“This administration has been an advocate for the progress we’ve made,” said Jonathan Cortell, vice president of L+M Development Partners, “and very much intent on adding their own imprimatur on what we’re doing next.”
Mr. Cortell’s company is best known for converting the long-closed Hahne’s department store on Broad Street into apartments, with a street-level atrium that now includes Whole Foods.
The project, which obtained tax credits and tax-exempt financing, includes 64 apartments for moderate-income households, such as a family of three making no more than $50,100.
Audible subsidized the rents of 20 employees who moved into Hahne’s as part of its Live Local program and helped create a pedestrian corridor between Audible’s building and the rest of downtown.
Two years ago, Audible established a technology venture fund in its building that has so far invested in 37 start-ups, with the hope that they will grow and rent space in Newark.
For the first phase of Amazon’s HQ2 project, Newark is offering space in existing office buildings downtown, including 33 Washington Street and the Gateway Center complex near Newark Penn Station. The second and third phases, which could ultimately include 7.5 million square feet of space, could be built on vacant land or go in at three planned projects: Mulberry Commons, South of Market or Lotus Riverfront.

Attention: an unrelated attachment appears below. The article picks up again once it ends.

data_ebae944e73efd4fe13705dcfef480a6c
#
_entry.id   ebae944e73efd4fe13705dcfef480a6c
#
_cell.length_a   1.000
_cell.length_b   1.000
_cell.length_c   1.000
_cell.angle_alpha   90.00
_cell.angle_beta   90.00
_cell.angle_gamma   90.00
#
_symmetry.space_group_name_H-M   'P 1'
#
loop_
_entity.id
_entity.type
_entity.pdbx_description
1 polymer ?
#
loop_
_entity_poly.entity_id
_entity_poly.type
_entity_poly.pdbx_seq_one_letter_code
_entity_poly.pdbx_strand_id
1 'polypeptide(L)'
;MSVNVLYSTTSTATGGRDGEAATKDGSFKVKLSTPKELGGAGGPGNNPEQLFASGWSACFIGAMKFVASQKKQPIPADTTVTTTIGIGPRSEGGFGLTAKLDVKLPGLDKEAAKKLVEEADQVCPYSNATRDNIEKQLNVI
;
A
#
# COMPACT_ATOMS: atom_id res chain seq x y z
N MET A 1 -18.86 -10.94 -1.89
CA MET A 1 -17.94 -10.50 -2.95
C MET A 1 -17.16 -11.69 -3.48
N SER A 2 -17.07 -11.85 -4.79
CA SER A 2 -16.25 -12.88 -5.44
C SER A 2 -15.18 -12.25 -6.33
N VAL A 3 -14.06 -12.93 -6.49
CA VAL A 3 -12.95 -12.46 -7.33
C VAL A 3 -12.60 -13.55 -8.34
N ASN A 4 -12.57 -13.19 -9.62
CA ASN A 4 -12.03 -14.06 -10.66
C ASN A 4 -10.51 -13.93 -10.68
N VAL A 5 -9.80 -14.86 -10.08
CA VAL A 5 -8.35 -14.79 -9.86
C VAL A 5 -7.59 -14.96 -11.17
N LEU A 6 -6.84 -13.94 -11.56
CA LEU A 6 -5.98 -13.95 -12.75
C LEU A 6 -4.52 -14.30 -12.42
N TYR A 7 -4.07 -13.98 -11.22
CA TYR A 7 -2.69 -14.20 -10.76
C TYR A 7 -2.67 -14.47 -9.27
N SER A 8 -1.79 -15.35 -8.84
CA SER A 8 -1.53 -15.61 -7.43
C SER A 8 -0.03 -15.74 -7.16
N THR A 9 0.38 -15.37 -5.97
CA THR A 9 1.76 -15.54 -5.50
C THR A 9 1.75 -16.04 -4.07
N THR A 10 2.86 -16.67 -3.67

For the last project, across the street from Audible, Ben Korman, a developer and the founder of Lotus Equity Group, is planning to demolish Riverside Stadium, a minor-league baseball park that was part of an earlier, ill-advised attempt to accelerate Newark’s comeback. The city and the county invested as much as $34 million, but it never drew the hoped-for crowds.
Even before the Amazon sweepstakes started, Mr. Korman’s company planned to demolish the brick stadium to make way for a 2.3 million-square-foot mix of residential and commercial buildings, retail and green space. Amazon could speed up the construction schedule.
“It’ll be amazing if Amazon settles here,” he said during a walk through Newark’s downtown. “It’ll be even more amazing if more tech companies settle here.”
An earlier version of a picture caption that accompanied this article misspelled the first name of the former mayor of Newark. He is Senator Cory A. Booker, not Corey.